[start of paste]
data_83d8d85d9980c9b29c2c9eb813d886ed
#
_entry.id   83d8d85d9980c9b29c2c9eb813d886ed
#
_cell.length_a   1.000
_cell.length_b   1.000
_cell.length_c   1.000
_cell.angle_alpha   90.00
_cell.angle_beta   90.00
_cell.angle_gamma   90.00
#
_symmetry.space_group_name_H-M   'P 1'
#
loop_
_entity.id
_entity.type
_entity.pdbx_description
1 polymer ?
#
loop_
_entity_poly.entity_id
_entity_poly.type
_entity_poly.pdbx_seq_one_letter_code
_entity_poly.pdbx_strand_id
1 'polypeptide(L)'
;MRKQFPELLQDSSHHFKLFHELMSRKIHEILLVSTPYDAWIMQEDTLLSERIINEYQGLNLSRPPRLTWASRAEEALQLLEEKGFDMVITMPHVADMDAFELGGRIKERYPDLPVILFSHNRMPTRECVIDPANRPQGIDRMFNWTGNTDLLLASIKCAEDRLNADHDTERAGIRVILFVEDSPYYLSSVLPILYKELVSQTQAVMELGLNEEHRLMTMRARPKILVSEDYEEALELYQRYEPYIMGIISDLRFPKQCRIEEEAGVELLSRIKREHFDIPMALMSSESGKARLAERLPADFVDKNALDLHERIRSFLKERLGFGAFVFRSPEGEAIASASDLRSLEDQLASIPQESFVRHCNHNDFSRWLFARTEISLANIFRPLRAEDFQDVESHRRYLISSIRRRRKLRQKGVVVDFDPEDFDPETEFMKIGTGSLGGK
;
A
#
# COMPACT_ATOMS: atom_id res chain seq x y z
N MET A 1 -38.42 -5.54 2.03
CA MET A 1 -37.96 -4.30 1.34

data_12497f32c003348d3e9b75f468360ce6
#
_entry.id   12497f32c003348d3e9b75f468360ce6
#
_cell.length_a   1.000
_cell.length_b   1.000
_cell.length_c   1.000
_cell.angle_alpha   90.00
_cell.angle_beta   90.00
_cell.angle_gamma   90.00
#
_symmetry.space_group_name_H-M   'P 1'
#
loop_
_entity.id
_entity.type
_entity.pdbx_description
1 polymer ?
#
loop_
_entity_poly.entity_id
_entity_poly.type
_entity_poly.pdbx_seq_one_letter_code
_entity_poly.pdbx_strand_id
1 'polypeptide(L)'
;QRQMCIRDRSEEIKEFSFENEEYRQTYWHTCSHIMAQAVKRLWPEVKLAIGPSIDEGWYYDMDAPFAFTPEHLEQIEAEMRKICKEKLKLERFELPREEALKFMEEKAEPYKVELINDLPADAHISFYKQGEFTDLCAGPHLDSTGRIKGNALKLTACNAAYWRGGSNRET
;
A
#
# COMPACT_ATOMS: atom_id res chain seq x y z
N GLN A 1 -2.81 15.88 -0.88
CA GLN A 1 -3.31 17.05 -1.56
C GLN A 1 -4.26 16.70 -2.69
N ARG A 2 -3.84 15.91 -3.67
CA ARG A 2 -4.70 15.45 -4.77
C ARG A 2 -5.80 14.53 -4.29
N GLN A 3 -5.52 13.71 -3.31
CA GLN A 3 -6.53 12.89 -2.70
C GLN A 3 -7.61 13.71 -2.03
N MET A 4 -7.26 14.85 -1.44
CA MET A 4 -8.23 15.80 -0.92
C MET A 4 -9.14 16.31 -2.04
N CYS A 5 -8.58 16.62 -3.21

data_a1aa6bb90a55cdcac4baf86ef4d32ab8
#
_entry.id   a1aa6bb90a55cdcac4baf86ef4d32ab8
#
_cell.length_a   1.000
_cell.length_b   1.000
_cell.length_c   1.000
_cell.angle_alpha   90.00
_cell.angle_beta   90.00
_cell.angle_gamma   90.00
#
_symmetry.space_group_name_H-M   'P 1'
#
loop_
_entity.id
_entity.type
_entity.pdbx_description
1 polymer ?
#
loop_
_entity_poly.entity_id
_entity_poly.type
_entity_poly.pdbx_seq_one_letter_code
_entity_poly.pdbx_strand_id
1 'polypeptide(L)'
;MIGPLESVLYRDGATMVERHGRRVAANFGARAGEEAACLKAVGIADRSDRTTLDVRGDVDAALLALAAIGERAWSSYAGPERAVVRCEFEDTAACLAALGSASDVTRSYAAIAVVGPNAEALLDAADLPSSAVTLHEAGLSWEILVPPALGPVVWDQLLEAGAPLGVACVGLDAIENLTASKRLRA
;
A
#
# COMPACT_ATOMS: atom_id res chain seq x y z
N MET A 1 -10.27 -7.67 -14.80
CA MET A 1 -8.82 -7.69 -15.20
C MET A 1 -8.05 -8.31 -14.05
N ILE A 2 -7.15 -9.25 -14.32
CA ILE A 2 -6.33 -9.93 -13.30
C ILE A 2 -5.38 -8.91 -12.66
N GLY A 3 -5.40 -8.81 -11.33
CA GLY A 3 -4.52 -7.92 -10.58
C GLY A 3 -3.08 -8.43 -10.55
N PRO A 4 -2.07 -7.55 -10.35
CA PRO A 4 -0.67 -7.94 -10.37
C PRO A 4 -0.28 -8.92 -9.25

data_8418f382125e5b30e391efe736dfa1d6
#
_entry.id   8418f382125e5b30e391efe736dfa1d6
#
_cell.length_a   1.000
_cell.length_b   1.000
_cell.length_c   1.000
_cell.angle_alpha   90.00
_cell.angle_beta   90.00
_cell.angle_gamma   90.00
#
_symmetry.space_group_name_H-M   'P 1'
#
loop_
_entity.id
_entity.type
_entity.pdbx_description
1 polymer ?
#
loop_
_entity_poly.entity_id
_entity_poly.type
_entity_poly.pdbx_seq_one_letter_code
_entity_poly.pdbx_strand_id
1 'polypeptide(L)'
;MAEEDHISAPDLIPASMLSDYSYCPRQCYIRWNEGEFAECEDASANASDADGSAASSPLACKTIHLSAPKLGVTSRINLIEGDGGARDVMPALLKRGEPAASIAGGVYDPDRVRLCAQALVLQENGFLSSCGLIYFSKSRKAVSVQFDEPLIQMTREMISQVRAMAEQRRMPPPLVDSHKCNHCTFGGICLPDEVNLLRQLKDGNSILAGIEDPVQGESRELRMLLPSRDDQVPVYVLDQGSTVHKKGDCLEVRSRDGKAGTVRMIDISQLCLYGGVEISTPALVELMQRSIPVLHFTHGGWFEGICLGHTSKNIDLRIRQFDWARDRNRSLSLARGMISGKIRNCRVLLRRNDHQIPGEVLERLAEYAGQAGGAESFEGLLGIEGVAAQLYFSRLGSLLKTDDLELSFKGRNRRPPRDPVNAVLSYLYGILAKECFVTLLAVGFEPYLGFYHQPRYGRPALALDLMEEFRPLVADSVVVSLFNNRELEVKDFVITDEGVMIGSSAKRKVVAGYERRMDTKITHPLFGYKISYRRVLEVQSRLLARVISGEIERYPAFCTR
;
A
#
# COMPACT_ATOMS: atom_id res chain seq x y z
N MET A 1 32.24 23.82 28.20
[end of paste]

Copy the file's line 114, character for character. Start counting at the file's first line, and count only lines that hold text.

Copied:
C GLY A 3 -3.08 -8.43 -10.55